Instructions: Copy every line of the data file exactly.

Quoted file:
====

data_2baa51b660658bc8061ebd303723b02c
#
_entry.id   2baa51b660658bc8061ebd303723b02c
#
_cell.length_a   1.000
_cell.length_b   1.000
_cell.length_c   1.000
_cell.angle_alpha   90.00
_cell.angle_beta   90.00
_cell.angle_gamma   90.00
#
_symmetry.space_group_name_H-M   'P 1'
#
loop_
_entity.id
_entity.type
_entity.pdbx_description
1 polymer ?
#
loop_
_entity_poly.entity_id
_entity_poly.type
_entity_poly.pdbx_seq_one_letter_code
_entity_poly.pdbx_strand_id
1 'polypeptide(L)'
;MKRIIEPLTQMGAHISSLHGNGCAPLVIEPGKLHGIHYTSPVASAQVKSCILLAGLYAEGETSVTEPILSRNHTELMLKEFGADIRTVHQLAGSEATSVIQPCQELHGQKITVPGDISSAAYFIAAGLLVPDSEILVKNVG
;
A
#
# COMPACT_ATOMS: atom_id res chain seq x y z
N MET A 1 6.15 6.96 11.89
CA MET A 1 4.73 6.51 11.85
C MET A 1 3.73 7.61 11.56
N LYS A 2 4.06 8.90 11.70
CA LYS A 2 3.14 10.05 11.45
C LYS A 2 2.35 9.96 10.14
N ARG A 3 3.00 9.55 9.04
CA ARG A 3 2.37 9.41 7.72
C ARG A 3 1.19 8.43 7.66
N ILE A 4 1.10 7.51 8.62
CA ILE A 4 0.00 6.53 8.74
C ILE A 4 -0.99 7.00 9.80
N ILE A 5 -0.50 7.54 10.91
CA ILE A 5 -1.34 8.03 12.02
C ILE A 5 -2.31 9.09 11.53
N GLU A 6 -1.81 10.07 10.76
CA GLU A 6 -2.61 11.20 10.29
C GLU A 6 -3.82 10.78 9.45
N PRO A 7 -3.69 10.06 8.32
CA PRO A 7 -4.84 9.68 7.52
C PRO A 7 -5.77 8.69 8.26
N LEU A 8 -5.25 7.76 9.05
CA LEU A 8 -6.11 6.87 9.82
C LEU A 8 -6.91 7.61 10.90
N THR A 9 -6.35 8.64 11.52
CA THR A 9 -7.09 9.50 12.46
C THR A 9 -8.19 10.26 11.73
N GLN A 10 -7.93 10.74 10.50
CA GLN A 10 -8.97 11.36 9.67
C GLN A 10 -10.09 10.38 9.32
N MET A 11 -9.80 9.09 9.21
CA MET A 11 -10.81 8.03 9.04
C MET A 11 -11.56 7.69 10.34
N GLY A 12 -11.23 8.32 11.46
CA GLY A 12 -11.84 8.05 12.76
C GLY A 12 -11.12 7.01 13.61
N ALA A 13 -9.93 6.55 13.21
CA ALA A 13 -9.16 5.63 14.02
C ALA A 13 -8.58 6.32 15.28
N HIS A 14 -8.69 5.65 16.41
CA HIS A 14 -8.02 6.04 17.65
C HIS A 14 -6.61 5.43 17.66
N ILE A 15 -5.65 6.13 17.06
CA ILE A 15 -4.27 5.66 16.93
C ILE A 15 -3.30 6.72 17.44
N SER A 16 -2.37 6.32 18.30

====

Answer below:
data_2baa51b660658bc8061ebd303723b02c
#
_entry.id   2baa51b660658bc8061ebd303723b02c
#
_cell.length_a   1.000
_cell.length_b   1.000
_cell.length_c   1.000
_cell.angle_alpha   90.00
_cell.angle_beta   90.00
_cell.angle_gamma   90.00
#
_symmetry.space_group_name_H-M   'P 1'
#
loop_
_entity.id
_entity.type
_entity.pdbx_description
1 polymer ?
#
loop_
_entity_poly.entity_id
_entity_poly.type
_entity_poly.pdbx_seq_one_letter_code
_entity_poly.pdbx_strand_id
1 'polypeptide(L)'
;MKRIIEPLTQMGAHISSLHGNGCAPLVIEPGKLHGIHYTSPVASAQVKSCILLAGLYAEGETSVTEPILSRNHTELMLKEFGADIRTVHQLAGSEATSVIQPCQELHGQKITVPGDISSAAYFIAAGLLVPDSEILVKNVG
;
A
#
# COMPACT_ATOMS: atom_id res chain seq x y z
N MET A 1 6.15 6.96 11.89
CA MET A 1 4.73 6.51 11.85
C MET A 1 3.73 7.61 11.56
N LYS A 2 4.06 8.90 11.70
CA LYS A 2 3.14 10.05 11.45
C LYS A 2 2.35 9.96 10.14
N ARG A 3 3.00 9.55 9.04
CA ARG A 3 2.37 9.41 7.72
C ARG A 3 1.19 8.43 7.66
N ILE A 4 1.10 7.51 8.62
CA ILE A 4 0.00 6.53 8.74
C ILE A 4 -0.99 7.00 9.80
N ILE A 5 -0.50 7.54 10.91
CA ILE A 5 -1.34 8.03 12.02
C ILE A 5 -2.31 9.09 11.53
N GLU A 6 -1.81 10.07 10.76
CA GLU A 6 -2.61 11.20 10.29
C GLU A 6 -3.82 10.78 9.45
N PRO A 7 -3.69 10.06 8.32
CA PRO A 7 -4.84 9.68 7.52
C PRO A 7 -5.77 8.69 8.26
N LEU A 8 -5.25 7.76 9.05
CA LEU A 8 -6.11 6.87 9.82
C LEU A 8 -6.91 7.61 10.90
N THR A 9 -6.35 8.64 11.52
CA THR A 9 -7.09 9.50 12.46
C THR A 9 -8.19 10.26 11.73
N GLN A 10 -7.93 10.74 10.50
CA GLN A 10 -8.97 11.36 9.67
C GLN A 10 -10.09 10.38 9.32
N MET A 11 -9.80 9.09 9.21
CA MET A 11 -10.81 8.03 9.04
C MET A 11 -11.56 7.69 10.34
N GLY A 12 -11.23 8.32 11.46
CA GLY A 12 -11.84 8.05 12.76
C GLY A 12 -11.12 7.01 13.61
N ALA A 13 -9.93 6.55 13.21
CA ALA A 13 -9.16 5.63 14.02
C ALA A 13 -8.58 6.32 15.28
N HIS A 14 -8.69 5.65 16.41
CA HIS A 14 -8.02 6.04 17.65
C HIS A 14 -6.61 5.43 17.66
N ILE A 15 -5.65 6.13 17.06
CA ILE A 15 -4.27 5.66 16.93
C ILE A 15 -3.30 6.72 17.44
N SER A 16 -2.37 6.32 18.30